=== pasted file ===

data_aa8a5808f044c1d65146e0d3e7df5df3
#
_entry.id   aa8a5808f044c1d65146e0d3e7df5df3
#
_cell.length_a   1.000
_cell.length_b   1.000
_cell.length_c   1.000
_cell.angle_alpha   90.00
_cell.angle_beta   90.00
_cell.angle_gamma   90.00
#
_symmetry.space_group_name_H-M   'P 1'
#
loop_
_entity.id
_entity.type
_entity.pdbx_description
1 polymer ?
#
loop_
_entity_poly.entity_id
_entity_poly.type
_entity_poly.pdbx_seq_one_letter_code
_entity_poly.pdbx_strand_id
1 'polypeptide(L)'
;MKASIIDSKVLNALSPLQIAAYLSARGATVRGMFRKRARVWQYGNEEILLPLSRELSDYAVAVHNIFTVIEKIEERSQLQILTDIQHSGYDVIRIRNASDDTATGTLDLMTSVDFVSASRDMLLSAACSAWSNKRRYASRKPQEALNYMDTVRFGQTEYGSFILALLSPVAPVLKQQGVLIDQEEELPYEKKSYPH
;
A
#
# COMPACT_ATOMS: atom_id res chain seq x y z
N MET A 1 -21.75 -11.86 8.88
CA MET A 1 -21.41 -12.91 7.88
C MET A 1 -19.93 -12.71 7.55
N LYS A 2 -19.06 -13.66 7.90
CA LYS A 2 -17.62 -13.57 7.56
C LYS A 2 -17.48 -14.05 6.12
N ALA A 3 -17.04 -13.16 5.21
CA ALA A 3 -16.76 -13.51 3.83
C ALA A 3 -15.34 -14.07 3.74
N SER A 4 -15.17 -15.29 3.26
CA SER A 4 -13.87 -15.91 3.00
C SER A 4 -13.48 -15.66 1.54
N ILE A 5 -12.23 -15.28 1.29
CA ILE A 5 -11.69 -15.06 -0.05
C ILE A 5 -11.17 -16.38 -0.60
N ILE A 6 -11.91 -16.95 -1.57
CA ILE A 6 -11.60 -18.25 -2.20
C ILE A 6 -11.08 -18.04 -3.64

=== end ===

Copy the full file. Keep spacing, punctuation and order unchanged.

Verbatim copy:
data_aa8a5808f044c1d65146e0d3e7df5df3
#
_entry.id   aa8a5808f044c1d65146e0d3e7df5df3
#
_cell.length_a   1.000
_cell.length_b   1.000
_cell.length_c   1.000
_cell.angle_alpha   90.00
_cell.angle_beta   90.00
_cell.angle_gamma   90.00
#
_symmetry.space_group_name_H-M   'P 1'
#
loop_
_entity.id
_entity.type
_entity.pdbx_description
1 polymer ?
#
loop_
_entity_poly.entity_id
_entity_poly.type
_entity_poly.pdbx_seq_one_letter_code
_entity_poly.pdbx_strand_id
1 'polypeptide(L)'
;MKASIIDSKVLNALSPLQIAAYLSARGATVRGMFRKRARVWQYGNEEILLPLSRELSDYAVAVHNIFTVIEKIEERSQLQILTDIQHSGYDVIRIRNASDDTATGTLDLMTSVDFVSASRDMLLSAACSAWSNKRRYASRKPQEALNYMDTVRFGQTEYGSFILALLSPVAPVLKQQGVLIDQEEELPYEKKSYPH
;
A
#
# COMPACT_ATOMS: atom_id res chain seq x y z
N MET A 1 -21.75 -11.86 8.88
CA MET A 1 -21.41 -12.91 7.88
C MET A 1 -19.93 -12.71 7.55
N LYS A 2 -19.06 -13.66 7.90
CA LYS A 2 -17.62 -13.57 7.56
C LYS A 2 -17.48 -14.05 6.12
N ALA A 3 -17.04 -13.16 5.21
CA ALA A 3 -16.76 -13.51 3.83
C ALA A 3 -15.34 -14.07 3.74
N SER A 4 -15.17 -15.29 3.26
CA SER A 4 -13.87 -15.91 3.00
C SER A 4 -13.48 -15.66 1.54
N ILE A 5 -12.23 -15.28 1.29
CA ILE A 5 -11.69 -15.06 -0.05
C ILE A 5 -11.17 -16.38 -0.60
N ILE A 6 -11.91 -16.95 -1.57
CA ILE A 6 -11.60 -18.25 -2.20
C ILE A 6 -11.08 -18.04 -3.64